Overall Cost leadership Strategy

Costing Assignment

Sachin Lakade:-32

Why overall cost leadership strategy

Overall cost leadership is achieved by the firm that is able to maintain the lowest costs of production and distribution within an industry.

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Firms pursuing this strategy must be effective in engineering, purchasing, manufacturing, and physical distribution. Marketing is less important.

Overall cost leadership is achieved when you offer a "standard" product, but your costs are significantly lower than the average for the industry. However, it is important that low costs must not be perceived as low quality by the customer,because in that case you will have to lower your price and this will destroy your competitive advantage. Low costs enable the leader to price its products lower than its competitors in order to win a large market share. Firms with a large share of the market are usually able to achieve lower costs through economies of scale, and the experience effect.

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Low costs are achieved in two ways
◦ More efficient production arising from experience. This occurs because doing the same thing many times leads to finding more efficient methods of production.

◦ Economies of scale. In every industry there is a most efficient size of plant, management structure and so forth.

◦ Through innovation in production methods, leading to new techniques of production or better organisation of production.

What is the Benefit: 

The lowest cost producer is able to survive in a price war. Supernormal profits generate internal finance that can be reinvested to improve quality and continue cutting costs.  Risks associated with low cost strategy are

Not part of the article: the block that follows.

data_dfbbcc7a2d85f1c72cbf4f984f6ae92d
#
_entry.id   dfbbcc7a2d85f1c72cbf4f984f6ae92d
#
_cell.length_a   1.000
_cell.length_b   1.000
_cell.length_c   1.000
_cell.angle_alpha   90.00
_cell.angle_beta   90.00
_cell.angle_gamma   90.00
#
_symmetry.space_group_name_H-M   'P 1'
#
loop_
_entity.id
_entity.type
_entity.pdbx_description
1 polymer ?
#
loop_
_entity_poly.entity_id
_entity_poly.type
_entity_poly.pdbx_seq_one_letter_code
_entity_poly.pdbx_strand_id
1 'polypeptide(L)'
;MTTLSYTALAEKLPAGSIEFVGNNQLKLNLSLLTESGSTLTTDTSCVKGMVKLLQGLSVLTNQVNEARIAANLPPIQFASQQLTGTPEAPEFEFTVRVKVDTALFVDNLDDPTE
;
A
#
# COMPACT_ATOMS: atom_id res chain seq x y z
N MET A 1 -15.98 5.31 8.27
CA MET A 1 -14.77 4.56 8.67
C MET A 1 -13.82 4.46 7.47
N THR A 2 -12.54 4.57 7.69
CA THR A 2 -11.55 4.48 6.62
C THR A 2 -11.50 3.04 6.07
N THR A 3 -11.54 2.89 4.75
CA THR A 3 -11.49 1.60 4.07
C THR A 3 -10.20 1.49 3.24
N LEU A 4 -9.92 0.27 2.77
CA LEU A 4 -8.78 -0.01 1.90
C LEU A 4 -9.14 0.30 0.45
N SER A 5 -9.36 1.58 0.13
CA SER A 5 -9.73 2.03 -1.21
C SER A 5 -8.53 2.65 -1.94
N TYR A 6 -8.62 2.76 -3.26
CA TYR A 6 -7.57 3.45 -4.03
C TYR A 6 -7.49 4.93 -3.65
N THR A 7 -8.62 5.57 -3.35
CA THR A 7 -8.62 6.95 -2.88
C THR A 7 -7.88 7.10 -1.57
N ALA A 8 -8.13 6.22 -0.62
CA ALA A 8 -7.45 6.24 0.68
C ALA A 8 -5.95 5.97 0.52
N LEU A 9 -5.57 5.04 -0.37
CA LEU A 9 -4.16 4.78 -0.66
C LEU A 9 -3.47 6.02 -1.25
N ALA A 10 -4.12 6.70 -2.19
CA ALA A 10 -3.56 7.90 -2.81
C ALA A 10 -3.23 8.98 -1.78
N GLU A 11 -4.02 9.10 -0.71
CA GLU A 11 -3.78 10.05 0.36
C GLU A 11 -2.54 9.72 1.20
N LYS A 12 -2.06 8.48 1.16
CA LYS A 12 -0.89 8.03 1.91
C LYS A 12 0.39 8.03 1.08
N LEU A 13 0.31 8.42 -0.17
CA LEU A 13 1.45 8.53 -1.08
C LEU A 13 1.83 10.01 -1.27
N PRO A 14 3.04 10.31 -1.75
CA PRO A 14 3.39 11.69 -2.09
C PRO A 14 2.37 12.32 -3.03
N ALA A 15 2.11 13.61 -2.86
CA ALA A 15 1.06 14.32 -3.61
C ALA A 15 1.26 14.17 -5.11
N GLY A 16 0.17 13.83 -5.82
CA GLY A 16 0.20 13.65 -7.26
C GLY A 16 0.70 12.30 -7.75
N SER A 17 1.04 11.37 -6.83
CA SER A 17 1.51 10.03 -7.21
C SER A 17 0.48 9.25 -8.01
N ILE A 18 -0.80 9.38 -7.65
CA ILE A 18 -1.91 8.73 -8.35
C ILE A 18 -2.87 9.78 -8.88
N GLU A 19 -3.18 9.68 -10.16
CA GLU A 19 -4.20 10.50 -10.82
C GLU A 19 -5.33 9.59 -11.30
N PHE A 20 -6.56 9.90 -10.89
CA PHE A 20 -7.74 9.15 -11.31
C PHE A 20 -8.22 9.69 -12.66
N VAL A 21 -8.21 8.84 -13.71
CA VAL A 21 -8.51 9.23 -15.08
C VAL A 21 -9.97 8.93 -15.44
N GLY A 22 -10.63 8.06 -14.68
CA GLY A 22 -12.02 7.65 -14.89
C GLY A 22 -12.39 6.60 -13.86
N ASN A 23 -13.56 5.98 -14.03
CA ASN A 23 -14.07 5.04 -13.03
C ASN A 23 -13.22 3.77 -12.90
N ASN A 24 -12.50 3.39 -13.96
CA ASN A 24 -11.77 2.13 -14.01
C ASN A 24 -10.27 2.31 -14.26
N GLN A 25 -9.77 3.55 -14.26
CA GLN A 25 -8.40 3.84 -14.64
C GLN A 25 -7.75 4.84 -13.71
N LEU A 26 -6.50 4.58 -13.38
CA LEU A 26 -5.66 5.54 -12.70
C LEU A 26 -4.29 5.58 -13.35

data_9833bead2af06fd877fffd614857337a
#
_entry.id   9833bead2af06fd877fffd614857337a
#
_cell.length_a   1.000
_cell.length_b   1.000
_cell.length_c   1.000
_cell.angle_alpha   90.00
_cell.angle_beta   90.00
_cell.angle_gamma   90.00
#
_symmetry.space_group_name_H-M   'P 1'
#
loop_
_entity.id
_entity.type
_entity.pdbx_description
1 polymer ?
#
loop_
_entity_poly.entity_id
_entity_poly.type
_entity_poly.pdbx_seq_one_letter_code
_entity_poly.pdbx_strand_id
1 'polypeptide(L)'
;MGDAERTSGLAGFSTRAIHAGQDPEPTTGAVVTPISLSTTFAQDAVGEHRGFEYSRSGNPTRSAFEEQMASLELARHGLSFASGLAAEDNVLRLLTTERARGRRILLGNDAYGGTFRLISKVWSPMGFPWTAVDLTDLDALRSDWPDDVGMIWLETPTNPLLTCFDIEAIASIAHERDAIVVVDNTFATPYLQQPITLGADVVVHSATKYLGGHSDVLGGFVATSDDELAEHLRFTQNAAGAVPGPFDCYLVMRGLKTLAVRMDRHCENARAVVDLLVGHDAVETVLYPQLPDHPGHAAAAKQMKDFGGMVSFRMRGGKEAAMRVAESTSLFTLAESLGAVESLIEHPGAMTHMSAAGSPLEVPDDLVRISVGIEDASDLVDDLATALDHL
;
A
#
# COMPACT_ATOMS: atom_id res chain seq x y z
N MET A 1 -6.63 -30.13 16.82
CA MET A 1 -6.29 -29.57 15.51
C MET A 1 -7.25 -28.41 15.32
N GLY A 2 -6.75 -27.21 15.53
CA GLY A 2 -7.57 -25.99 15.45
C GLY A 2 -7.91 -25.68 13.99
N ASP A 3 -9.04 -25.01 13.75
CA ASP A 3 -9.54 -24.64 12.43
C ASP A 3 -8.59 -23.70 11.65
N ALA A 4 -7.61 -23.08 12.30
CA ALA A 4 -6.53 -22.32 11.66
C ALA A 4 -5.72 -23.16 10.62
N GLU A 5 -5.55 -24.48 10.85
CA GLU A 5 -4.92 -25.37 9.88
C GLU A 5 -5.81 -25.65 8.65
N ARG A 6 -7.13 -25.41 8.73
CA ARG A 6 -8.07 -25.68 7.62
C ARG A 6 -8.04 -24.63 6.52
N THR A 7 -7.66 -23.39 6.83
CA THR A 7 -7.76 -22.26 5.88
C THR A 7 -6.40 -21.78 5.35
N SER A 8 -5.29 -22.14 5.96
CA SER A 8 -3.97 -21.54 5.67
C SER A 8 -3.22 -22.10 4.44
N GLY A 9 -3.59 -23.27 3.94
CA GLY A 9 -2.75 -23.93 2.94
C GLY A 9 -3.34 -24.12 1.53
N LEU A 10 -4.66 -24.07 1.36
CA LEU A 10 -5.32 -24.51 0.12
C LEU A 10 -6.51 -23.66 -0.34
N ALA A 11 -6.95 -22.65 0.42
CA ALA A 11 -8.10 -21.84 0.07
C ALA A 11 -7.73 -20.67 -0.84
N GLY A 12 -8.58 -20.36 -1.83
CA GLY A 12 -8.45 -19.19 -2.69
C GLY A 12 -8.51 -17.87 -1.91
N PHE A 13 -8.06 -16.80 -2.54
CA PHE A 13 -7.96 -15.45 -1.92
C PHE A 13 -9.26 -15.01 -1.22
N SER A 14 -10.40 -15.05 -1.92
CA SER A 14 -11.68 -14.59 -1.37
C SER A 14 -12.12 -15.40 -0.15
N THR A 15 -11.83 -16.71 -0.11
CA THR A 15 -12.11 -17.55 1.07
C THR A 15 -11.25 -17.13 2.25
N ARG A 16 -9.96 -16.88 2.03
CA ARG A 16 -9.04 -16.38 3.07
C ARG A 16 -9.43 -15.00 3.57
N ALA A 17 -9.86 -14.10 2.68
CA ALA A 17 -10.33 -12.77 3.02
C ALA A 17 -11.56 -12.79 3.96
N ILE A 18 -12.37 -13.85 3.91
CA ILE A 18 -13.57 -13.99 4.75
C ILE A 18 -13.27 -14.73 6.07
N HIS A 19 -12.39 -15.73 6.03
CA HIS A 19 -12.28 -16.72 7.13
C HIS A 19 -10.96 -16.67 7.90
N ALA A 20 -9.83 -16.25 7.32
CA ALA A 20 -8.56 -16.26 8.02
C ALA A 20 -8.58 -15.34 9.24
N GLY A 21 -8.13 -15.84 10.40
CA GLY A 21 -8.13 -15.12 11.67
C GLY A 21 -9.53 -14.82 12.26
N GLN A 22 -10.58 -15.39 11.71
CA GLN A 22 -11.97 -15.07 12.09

◦ Poorly focused on customer needs. ◦ Production oriented ◦ Many routes to a low cost position can be easily copied.“ ◦ Company may not survive in price war.

Scale Effect

Economies of scale are achieved primarily through the size of operations. Large businesses have the potential to operate at lower unit costs. Large-scale plants, for example, are cheaper to build, and they yield lower operating costs per unit of output. Although the most substantial gains are usually seen in manufacturing, benefits of scale can be achieved in marketing, sales, distribution, administration, R&D, and service. The cost of raw materials and shipping can also be reduced through economies of scale.

Experience Effect

The experience effect, or "experience curve", refers to the cumulative number of units produced by a company to date. The cost of production declines 1030 percent each time the firm doubles its experience at producing the units. Businesses with large market shares typically have more experience, and consequently, lower costs.

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